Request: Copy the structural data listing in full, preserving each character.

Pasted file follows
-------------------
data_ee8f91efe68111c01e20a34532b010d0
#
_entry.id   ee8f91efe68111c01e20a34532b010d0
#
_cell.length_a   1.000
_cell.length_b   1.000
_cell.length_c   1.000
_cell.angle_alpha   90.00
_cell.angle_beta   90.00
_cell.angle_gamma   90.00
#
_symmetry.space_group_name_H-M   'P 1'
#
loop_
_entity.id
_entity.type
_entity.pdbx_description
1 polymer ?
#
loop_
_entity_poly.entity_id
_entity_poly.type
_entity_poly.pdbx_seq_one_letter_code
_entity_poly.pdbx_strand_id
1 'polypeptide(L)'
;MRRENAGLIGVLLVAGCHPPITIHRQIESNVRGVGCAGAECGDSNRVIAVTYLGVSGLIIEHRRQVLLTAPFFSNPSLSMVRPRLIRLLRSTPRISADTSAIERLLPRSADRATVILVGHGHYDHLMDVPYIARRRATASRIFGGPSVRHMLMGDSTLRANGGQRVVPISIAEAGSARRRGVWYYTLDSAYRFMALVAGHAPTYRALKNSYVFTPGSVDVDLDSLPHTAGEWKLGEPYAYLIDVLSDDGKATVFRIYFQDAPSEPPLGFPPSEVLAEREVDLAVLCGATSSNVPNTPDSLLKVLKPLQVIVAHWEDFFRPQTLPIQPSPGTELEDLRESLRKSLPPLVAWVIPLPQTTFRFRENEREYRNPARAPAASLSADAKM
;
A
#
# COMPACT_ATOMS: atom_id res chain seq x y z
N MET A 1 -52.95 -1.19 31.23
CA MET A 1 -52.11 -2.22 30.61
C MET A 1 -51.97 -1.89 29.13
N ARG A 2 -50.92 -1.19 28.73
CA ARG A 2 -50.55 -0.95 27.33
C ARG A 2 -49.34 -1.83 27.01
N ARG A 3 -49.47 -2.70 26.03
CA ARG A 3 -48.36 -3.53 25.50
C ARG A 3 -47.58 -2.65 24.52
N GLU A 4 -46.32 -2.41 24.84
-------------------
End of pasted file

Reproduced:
data_ee8f91efe68111c01e20a34532b010d0
#
_entry.id   ee8f91efe68111c01e20a34532b010d0
#
_cell.length_a   1.000
_cell.length_b   1.000
_cell.length_c   1.000
_cell.angle_alpha   90.00
_cell.angle_beta   90.00
_cell.angle_gamma   90.00
#
_symmetry.space_group_name_H-M   'P 1'
#
loop_
_entity.id
_entity.type
_entity.pdbx_description
1 polymer ?
#
loop_
_entity_poly.entity_id
_entity_poly.type
_entity_poly.pdbx_seq_one_letter_code
_entity_poly.pdbx_strand_id
1 'polypeptide(L)'
;MRRENAGLIGVLLVAGCHPPITIHRQIESNVRGVGCAGAECGDSNRVIAVTYLGVSGLIIEHRRQVLLTAPFFSNPSLSMVRPRLIRLLRSTPRISADTSAIERLLPRSADRATVILVGHGHYDHLMDVPYIARRRATASRIFGGPSVRHMLMGDSTLRANGGQRVVPISIAEAGSARRRGVWYYTLDSAYRFMALVAGHAPTYRALKNSYVFTPGSVDVDLDSLPHTAGEWKLGEPYAYLIDVLSDDGKATVFRIYFQDAPSEPPLGFPPSEVLAEREVDLAVLCGATSSNVPNTPDSLLKVLKPLQVIVAHWEDFFRPQTLPIQPSPGTELEDLRESLRKSLPPLVAWVIPLPQTTFRFRENEREYRNPARAPAASLSADAKM
;
A
#
# COMPACT_ATOMS: atom_id res chain seq x y z
N MET A 1 -52.95 -1.19 31.23
CA MET A 1 -52.11 -2.22 30.61
C MET A 1 -51.97 -1.89 29.13
N ARG A 2 -50.92 -1.19 28.73
CA ARG A 2 -50.55 -0.95 27.33
C ARG A 2 -49.34 -1.83 27.01
N ARG A 3 -49.47 -2.70 26.03
CA ARG A 3 -48.36 -3.53 25.50
C ARG A 3 -47.58 -2.65 24.52
N GLU A 4 -46.32 -2.41 24.84